Before there were bananas duct-taped to walls … before Banksy started shredding his artwork after auctioning it off … there was Yoko Ono. ⁠

In 1966, Ono put on a show at a London gallery titled Unfinished Paintings and Objects By Yoko Ono. Included in the show was a piece titled “Apple”, which consisted of a green apple placed on top of an acrylic glass pedestal. Yes, that was it.

Image of Yoko Ono's green apple on a glass display

(Source: John Wisniewski)

The price? £200 ( the 2022 equivalent of £3,297 or $4,289).

⁠The story goes that a certain musician named John Lennon showed up at the exhibit (having never met Ono before), and was highly amused at this particular piece. Lennon apparently picked the apple up and took a bite out of it, before placing it back on its pedestal.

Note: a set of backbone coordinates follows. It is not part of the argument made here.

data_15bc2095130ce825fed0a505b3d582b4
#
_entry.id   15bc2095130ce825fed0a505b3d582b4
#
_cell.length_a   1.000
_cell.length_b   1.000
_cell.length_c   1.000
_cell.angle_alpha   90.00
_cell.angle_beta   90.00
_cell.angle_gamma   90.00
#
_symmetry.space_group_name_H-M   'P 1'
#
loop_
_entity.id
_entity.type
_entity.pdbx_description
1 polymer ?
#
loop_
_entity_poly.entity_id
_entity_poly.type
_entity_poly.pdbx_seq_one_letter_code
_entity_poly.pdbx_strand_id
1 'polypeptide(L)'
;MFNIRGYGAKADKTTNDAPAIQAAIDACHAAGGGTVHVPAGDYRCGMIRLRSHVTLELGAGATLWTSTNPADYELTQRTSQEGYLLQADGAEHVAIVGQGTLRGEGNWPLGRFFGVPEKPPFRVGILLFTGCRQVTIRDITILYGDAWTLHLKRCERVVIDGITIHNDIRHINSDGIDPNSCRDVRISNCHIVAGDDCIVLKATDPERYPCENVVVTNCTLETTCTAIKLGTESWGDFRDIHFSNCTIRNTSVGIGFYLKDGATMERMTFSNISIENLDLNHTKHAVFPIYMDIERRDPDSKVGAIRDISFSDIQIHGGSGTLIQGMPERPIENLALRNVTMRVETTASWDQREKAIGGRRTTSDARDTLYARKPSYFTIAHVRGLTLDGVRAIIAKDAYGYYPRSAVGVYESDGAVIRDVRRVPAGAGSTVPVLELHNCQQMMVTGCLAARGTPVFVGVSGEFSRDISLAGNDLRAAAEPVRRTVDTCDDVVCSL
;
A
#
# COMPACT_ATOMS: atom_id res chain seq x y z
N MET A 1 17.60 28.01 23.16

Reading about Ono’s work got us thinking about what makes something art … ⁠

 ?  Must art be “made” or “manipulated” in some way by someone … or does simply displaying an object qualify as art?⁠

 ?  The intent of Ono's piece was to call the audience’s attention to the passage of time (she wanted the audience to watch the apple decay in juxtaposition the pedestal, which remained as it was). But the piece, as you can imagine, invoked strong reactions in people – from amusement to admiration to anger. So is the emotional response that the piece evoked what makes it art?⁠

 ?  Generally speaking: Who should get to decide what is considered art? The artist? The public? Art critics?⁠



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